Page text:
Friday, March 19, 2010

The home "office"

What seemed like sheer brilliance pre-kids has become almost a joke during the kids' waking hours. As some may know my husband typically works anywhere from 2-4 overnight shifts as a nurse, basically leaving me on my own for the days and nights since he sleeps during the day. Today was one of those days. Andrew's asleep, I just laid Drew, our almost 2 year old, down for nap and have diligently attempted, for almost an hour, to coerce Harry (3 1/2) to take a nap, to no avail. I knew I needed to make an important phone call that required both my attention and quiet.

After explaining that I needed 10 minutes for him to entertain himself I set up Harry in the sandbox in the yard and I took my chance with the phone while on the porch in view of the backyard excavator. Mid-way through the call Harry pops his head in the door asking for his new "digger" which I thought was with the rest of the toys in the shed. So I waved him off to retrieve it while refocusing myself on the phone. Less than a minute later I look up and realize that the shed door is closed and Harry's nowhere in sight. I hear some commotion out front where a road crew is fixing some pot holes and had come across my little explorer walking along the curb. As I rush to grab him (still with the phone in my ear and attempting to muffle the sounds coming from the work crew) I can only imagine what could have happened to Harry had no one been there and what the workers are thinking of the Mom who is too busy on the phone to even keep an eye on her son. After thanking the men and rushing him back around to the yard I wrap up my conversation as quickly as possible. Harry thought the digger was in the garage then heard the "working men" out front so he thought he'd say "hi." I didn't know whether to yell at him, make him stay inside for the rest or the day, or hug him. Ultimately he got a stern talking to about staying in the yard followed by some quality time together.

In the end, it turned out fine, but once again I'm reminded of how work and my own kids don't often mix which baffles me since I spend the majority of my "out of the house" work day with children!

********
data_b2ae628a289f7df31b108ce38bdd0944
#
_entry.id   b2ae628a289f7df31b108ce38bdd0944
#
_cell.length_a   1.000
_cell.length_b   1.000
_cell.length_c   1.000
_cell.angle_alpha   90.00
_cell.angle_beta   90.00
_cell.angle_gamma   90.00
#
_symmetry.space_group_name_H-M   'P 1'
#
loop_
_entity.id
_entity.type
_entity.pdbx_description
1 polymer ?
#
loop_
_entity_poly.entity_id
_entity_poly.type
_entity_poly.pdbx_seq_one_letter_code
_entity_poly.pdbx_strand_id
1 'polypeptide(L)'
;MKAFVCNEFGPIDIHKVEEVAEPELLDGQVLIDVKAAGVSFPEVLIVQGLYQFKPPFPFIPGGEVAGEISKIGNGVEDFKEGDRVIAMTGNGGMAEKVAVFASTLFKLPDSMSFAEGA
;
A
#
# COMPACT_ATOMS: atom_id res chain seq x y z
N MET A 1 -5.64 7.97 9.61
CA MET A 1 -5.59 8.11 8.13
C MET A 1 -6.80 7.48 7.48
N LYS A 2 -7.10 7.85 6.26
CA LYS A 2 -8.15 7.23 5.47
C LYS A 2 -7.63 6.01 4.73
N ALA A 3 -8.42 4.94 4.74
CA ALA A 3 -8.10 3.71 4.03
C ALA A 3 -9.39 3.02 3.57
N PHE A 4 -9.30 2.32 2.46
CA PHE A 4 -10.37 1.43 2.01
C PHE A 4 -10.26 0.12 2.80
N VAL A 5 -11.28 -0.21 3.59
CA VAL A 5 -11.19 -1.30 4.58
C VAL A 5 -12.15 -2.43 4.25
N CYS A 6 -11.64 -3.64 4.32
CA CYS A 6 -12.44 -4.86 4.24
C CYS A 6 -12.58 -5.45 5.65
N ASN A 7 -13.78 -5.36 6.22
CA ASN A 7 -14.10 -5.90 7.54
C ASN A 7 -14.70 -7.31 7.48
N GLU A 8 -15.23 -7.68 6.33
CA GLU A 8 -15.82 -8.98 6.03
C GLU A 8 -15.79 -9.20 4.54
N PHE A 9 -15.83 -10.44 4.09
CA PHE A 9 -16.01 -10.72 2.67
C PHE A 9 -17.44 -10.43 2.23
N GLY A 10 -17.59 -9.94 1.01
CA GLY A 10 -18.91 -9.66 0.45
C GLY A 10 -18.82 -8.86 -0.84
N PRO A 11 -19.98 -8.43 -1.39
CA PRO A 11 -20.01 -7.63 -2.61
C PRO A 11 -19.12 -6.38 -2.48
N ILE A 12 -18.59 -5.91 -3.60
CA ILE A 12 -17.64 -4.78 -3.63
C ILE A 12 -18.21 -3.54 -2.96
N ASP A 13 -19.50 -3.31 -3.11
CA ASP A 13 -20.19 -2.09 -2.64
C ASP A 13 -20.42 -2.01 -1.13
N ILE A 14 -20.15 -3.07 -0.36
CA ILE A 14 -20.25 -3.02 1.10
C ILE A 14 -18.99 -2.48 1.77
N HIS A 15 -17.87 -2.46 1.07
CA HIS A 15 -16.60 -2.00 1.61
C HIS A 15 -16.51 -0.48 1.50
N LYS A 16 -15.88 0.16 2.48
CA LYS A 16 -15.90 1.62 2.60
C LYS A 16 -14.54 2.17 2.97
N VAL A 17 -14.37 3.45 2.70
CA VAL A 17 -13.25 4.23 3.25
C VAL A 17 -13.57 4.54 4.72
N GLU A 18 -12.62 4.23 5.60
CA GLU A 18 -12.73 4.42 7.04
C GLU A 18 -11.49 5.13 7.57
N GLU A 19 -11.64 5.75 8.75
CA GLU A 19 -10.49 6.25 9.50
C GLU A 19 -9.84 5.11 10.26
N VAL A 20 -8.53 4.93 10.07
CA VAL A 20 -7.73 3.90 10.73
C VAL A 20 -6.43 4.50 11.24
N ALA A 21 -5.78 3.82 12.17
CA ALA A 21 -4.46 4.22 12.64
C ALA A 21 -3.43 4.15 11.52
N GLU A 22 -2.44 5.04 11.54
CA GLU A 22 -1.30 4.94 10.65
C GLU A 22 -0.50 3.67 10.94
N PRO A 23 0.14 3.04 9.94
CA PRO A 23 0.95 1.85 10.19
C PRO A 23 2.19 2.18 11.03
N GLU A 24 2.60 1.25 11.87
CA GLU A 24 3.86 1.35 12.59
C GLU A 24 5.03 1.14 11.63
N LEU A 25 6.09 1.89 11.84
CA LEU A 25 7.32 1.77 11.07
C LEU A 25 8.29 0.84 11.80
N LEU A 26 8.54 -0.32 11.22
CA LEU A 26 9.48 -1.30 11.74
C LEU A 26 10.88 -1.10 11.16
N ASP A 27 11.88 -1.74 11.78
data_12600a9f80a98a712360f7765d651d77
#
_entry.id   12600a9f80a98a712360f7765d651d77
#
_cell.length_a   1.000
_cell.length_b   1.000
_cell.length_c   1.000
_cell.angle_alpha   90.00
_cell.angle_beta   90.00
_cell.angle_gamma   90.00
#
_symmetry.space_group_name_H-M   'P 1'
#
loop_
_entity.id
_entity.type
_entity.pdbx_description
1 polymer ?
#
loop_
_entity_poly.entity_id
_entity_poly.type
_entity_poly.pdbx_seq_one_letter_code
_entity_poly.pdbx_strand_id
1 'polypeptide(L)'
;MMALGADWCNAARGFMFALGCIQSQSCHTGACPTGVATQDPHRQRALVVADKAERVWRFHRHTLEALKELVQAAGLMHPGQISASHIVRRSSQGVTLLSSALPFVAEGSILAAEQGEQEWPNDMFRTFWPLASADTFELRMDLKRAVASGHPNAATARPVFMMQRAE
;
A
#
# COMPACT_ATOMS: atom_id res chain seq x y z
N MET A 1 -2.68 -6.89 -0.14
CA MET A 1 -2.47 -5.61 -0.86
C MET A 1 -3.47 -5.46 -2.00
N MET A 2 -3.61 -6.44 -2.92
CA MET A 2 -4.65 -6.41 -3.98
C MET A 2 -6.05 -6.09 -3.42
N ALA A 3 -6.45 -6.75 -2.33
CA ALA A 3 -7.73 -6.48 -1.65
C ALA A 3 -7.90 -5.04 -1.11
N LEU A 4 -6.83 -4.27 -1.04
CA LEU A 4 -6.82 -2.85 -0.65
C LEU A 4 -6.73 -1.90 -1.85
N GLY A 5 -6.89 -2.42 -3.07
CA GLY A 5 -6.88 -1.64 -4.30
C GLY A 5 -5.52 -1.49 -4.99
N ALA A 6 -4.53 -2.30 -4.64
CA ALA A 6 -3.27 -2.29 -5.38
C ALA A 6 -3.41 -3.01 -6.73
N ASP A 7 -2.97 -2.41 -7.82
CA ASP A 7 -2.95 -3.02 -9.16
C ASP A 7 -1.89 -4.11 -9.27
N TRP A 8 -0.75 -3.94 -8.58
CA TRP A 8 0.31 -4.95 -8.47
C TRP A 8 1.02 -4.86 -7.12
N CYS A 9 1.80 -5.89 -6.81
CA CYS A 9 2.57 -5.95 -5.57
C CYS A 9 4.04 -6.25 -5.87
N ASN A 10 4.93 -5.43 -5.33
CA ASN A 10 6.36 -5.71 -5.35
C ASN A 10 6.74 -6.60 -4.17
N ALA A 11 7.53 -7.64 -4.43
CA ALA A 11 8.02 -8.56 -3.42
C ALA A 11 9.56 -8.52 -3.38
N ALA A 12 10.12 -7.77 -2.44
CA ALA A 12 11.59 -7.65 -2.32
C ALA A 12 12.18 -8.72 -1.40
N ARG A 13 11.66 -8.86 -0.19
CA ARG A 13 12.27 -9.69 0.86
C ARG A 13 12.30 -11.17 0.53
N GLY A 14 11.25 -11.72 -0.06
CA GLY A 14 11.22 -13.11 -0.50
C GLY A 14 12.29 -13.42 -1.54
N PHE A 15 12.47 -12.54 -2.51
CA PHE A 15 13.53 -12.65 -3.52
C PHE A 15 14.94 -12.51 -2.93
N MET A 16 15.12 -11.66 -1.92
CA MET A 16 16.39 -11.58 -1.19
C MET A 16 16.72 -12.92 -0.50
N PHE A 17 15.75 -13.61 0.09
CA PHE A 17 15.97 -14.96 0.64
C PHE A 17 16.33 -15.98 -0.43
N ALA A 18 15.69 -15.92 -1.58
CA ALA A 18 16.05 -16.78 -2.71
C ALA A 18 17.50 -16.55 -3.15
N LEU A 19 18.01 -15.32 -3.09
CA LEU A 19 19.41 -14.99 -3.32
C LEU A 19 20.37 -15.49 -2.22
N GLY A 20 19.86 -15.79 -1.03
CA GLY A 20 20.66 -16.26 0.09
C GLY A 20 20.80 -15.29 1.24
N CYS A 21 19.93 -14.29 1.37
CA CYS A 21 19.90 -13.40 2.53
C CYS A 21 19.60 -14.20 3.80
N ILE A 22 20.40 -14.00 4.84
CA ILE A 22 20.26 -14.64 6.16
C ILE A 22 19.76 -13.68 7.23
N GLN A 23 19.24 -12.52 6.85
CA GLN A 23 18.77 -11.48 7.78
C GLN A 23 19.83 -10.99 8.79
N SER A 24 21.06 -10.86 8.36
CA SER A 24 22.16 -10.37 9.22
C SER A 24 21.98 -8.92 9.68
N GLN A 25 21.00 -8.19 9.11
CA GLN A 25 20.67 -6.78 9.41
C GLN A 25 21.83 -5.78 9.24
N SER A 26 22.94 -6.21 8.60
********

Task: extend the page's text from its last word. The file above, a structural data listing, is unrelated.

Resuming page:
Thursday, March 18, 2010

The end of a sunny day

Yesterday was one of the first beautiful spring days after a LONG winter! My boys (3 1/2 and almost 2) couldn't get enough of our newly sodded yard and the sand box that finally has sand in it. They loved being outside so much that when I said it was time to come in they ran crying in opposite directions. The older one began yelling that he wasn't going in because he was "still trimming the bushes" and the younger one cried while rolling down a hill. Needless to say, the bliss of a warm sunny day soon faded into longing for the containment of indoors.

The parent in me wanted to scream and tell them no more TV, snack, or anything else if they didn't go inside and stop drawing the attention of the entire neighborhood. The behavior analyst in me prompted me to remain calm, approach each child, and provide a firm direction to go inside while pointing out the positives of going in (TV time, yummy dinner, playing cars, etc.).

Who won? Well, a little bit of both, my older son was able to "clip" three more branches and went inside when reminded that he could build a fort with the pillows on the porch. The younger one could not have cared less what I was saying and needed to be carried inside kicking and screaming. At that age no amount of talking or "reasoning" could have changed his mind and actually would have just delayed him going inside. So I guess I broke even, at least until the next challenge....the dinner menu :)

Here we go....

Welcome to a journey into the many interesting ideas, encounters, challenges, and success we at Interactive Kids encounter. The posts are designed to be informative, fun, somewhat relaxed, and at times just plain entertaining!!! Topics will range from managing challenging situations at home to how can we know if a child is receiving a good education t0 navigating the insurance maze to interesting parenting tidbits from my personal parenting challenges (and there are many). Also welcome and encouraged are questions and feedback. So thanks for coming on board and hang on for an interesting ride!!!